A wish for KVM virtualization: simple bridged networking

December 11, 2009

I have a sad confession: despite running Fedora 11 on a machine that's fully capable of hardware virtualization, I am still using VMWare (and living with various bits of pain). While there are side reasons, the major one is that as far as I can see, KVM doesn't have simple bridged networking that needs no host-side changes, and VMWare does.

(Now, I freely admit that I may well be missing something in KVM and its setup. I certainly hope so; I would like to stop routinely using VMWare.)

My most common use for virtualization is to bring up test servers that are part of our overall environment. As you might expect, our environment does not expect servers to be living behind NAT gateways or the like; it expects them to live on distinct and fully reachable IP addresses. In short, they need to be bridged onto the same network that my host machine is on.

In VMWare this is reasonably simple in the GUI but apparently requires ugly kernel hacks behind the scene. It does not require any changes to my host's own networking; VMWare's ugly kernel hacks make it magically work.

In KVM, it appears that you must create a bridge and then change your host's networking to use the bridge instead of the normal network interface. This is terribly invasive, because my host networking is very complex; I have VLANs, firewall rules, and complex policy based routing all attached to my host network. It's not even clear exactly what has to move; for example, do the VLANs stay attached to the real network interface or move to the bridge?

(If you create the bridge and just attach it to your normal network interface without changing your host's networking, your host networking stops working. Or at least this is what happened when I tried it.)

Now, I can see why the kernel people consider this the technically correct solution. But, much as with Xen, I'm not willing to make that big a commitment to KVM when VMware can be used without it, especially when I'm not certain that I'll like KVM in the first place. So I really wish that KVM did have simple bridged networking, because then I could actually try it out.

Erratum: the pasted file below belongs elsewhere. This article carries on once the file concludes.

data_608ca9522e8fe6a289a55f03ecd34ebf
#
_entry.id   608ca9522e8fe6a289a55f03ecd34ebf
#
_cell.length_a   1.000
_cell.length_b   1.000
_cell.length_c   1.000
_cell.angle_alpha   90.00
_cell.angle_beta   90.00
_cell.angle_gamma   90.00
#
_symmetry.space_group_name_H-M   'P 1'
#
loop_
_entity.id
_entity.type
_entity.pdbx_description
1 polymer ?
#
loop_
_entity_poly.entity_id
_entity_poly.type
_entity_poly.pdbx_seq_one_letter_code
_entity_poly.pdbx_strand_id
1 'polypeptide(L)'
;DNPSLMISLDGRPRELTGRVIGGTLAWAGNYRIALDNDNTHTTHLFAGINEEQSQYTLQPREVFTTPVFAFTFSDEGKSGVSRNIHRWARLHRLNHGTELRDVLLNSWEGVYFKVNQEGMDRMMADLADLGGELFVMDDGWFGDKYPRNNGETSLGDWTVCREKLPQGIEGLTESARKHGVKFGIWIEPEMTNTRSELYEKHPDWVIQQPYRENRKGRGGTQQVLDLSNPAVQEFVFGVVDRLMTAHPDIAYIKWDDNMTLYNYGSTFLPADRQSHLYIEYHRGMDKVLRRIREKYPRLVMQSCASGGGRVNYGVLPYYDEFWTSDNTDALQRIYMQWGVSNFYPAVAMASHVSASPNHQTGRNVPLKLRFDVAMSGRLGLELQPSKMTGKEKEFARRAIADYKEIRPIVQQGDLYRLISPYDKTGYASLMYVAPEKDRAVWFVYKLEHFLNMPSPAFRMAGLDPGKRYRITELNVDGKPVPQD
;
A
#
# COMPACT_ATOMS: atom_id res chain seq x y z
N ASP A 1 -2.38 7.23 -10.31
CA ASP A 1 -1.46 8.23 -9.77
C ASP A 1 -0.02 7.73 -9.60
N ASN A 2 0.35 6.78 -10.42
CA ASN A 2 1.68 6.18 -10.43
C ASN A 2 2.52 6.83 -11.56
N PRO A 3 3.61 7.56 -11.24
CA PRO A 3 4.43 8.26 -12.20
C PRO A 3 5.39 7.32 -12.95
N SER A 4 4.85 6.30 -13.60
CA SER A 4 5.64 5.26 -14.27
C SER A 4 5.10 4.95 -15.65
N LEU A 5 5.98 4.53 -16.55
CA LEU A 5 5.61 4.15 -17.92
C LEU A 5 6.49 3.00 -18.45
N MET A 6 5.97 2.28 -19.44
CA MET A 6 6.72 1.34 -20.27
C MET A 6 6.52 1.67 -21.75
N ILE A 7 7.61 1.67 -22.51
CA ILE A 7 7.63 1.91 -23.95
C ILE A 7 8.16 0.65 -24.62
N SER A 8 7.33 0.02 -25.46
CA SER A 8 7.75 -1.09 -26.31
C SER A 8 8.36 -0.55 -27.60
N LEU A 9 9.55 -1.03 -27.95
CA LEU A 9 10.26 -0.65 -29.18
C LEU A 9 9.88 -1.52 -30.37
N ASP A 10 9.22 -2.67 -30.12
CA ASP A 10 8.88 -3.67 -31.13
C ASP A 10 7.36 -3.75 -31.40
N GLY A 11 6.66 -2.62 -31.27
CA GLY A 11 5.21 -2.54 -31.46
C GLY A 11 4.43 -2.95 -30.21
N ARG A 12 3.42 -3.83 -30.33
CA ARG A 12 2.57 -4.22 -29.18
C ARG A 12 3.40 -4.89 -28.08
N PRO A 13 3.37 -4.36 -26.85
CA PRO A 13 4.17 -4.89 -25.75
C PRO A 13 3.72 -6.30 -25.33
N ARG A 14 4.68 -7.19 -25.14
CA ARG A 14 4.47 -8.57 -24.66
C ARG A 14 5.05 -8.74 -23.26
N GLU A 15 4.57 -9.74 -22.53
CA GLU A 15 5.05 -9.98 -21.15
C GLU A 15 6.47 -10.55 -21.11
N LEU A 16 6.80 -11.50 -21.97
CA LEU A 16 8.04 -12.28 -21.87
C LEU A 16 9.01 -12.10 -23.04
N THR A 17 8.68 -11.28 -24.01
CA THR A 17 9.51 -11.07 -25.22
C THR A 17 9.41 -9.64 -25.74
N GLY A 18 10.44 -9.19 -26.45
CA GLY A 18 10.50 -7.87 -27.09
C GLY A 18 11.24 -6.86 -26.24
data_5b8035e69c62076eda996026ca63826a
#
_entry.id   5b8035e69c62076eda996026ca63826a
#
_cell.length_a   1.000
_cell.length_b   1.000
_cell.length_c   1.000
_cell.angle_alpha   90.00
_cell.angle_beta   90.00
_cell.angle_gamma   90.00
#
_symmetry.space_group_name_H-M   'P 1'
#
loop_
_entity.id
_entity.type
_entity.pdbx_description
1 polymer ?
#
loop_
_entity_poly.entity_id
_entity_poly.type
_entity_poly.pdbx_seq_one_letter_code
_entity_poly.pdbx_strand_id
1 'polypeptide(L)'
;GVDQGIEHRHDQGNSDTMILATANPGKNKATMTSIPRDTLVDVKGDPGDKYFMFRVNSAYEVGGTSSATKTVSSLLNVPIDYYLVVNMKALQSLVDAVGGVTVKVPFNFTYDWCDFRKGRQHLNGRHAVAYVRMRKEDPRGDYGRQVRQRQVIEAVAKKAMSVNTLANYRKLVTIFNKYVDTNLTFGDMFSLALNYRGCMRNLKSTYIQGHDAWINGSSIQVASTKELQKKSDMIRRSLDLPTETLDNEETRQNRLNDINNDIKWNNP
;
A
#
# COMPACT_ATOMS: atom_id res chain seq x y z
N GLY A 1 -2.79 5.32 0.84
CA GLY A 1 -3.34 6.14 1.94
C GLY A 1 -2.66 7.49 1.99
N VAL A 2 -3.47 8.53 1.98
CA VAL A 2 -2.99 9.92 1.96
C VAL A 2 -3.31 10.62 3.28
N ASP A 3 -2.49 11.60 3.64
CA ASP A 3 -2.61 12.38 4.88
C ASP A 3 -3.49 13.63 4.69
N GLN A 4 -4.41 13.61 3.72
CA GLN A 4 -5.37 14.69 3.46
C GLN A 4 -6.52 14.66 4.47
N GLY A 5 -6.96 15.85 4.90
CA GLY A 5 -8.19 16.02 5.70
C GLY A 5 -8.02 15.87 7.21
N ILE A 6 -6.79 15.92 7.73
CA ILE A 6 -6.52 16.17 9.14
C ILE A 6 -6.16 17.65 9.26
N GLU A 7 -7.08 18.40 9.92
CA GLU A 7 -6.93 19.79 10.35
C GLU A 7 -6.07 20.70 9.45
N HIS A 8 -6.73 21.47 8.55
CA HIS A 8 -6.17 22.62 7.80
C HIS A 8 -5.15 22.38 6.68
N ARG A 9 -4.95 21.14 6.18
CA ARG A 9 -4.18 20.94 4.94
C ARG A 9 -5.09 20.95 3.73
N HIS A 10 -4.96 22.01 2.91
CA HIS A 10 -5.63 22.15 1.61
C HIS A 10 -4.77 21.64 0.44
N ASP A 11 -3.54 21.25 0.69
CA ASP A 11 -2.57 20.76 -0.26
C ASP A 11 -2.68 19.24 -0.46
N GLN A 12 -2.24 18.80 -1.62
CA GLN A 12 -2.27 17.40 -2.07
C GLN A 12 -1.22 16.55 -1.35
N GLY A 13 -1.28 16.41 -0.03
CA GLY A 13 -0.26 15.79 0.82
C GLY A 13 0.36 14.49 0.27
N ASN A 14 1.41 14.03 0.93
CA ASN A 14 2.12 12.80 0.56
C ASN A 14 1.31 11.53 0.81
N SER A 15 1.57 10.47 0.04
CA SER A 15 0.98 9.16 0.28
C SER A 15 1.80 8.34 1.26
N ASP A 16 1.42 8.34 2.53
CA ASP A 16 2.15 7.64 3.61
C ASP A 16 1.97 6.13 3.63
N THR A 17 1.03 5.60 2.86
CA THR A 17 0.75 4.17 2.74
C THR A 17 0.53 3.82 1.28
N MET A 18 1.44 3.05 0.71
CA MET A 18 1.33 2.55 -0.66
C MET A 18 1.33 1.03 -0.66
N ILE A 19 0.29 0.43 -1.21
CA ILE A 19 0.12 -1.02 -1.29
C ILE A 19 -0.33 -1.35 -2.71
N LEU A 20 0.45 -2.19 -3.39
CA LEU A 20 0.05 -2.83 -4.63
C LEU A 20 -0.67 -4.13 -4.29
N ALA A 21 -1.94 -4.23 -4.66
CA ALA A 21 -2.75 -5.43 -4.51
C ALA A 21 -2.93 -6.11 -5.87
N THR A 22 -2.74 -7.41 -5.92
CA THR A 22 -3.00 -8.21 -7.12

(VirtualBox does seem to have simple bridged networking, but then I'm not sure that it's any friendlier to the kernel than VMWare is and I know that VMWare has a better interface.)

Sidebar: why a virtual machine network is not an option

In theory, the correct way to deal with this issue is to create a new public but virtual network for my virtual machines to sit on that my host machine 'routes' to. This keeps potentially troublesome virtual machines off our physical network while still giving them reachable IP addresses.

As theoretically elegant as this solution is, it's unworkable in practice, especially when more than one sysadmin wants to use virtualization (we use our workstations as host machines). First, adding a new reachable network is not a trivial operation in our environment, even assuming that I wanted my host machine to be configured as a (full) router. Second, this essentially precludes using public Internet IP addresses, and some of the testing that we do needs machines with such IP addresses.

Written on 11 December 2009.
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Last modified: Fri Dec 11 02:18:01 2009
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